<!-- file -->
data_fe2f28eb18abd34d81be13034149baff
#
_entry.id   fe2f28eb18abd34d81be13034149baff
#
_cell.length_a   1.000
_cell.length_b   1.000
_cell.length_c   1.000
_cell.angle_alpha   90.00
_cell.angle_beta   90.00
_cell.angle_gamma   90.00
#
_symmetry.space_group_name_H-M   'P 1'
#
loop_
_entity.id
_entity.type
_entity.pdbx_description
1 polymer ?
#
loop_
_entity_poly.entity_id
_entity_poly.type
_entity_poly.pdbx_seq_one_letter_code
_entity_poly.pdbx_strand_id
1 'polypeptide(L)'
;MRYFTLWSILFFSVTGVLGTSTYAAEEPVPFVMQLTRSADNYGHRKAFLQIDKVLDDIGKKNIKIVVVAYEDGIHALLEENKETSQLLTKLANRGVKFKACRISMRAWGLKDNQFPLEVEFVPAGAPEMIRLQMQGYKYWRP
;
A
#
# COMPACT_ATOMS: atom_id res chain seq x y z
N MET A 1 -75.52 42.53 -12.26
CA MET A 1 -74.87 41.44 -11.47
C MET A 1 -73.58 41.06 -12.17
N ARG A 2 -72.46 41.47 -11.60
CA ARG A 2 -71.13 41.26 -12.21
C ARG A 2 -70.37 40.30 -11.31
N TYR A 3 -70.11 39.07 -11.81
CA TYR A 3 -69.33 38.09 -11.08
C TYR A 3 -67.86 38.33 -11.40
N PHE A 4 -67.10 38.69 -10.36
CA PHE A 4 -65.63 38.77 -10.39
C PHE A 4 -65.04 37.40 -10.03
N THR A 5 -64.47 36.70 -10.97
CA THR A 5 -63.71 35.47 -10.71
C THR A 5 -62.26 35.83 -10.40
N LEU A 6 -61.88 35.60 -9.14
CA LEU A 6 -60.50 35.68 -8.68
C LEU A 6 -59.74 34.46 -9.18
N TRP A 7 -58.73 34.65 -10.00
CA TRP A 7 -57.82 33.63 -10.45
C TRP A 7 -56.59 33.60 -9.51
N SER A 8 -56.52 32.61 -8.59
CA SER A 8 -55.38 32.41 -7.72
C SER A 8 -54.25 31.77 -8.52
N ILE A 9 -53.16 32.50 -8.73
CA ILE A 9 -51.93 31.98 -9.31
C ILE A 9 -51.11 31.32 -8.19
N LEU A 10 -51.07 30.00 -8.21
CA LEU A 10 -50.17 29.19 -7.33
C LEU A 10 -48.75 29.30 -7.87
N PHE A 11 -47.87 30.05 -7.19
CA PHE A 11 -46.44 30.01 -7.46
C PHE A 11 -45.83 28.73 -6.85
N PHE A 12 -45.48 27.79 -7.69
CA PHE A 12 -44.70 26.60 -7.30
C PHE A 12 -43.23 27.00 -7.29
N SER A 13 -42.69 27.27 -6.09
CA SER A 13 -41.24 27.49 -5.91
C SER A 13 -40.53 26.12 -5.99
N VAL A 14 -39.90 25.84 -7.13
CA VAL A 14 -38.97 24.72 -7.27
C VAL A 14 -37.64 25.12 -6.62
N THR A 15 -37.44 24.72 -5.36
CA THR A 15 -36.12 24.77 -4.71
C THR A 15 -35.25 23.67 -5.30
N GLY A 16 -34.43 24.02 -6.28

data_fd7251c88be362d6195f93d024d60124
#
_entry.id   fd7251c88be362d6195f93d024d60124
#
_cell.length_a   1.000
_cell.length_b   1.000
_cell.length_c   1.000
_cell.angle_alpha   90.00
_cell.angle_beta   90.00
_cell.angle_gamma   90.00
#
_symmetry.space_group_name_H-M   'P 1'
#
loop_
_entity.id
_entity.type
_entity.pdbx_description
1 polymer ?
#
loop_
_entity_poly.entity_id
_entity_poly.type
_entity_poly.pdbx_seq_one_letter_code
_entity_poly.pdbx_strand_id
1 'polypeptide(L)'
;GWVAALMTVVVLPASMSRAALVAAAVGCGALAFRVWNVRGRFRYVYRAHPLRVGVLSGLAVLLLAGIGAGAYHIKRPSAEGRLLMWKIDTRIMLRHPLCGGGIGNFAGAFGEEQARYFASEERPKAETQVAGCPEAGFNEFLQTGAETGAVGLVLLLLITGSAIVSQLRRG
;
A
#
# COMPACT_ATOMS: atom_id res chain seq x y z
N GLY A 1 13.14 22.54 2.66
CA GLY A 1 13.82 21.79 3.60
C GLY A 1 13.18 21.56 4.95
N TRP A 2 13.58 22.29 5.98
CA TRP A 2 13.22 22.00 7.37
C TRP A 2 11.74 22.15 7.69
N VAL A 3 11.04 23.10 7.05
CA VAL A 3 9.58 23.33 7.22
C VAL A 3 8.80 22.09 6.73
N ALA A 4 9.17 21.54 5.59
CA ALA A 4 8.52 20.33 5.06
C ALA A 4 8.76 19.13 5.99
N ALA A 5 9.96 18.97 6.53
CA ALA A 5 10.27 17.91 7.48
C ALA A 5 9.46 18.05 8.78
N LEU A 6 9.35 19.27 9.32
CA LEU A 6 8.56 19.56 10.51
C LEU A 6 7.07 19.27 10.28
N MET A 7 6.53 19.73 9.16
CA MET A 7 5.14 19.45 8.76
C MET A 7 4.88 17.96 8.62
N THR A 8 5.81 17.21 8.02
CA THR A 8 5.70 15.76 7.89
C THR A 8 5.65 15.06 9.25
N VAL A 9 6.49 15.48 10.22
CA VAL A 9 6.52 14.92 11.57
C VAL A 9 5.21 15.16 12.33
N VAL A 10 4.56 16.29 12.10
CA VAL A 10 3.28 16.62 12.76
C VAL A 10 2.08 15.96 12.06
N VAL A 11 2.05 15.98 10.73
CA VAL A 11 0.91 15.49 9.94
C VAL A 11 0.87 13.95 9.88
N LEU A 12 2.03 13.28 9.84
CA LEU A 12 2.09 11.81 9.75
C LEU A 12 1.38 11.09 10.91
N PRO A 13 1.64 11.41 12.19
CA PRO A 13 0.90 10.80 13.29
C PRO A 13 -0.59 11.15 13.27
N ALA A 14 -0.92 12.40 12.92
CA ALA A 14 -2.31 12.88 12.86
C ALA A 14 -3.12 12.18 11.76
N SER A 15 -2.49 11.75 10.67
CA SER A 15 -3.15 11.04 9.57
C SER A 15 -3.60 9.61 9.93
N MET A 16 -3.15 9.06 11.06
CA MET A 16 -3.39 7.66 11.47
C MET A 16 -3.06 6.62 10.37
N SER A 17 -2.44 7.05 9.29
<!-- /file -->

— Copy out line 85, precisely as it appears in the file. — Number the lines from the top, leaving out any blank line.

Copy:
_cell.angle_beta   90.00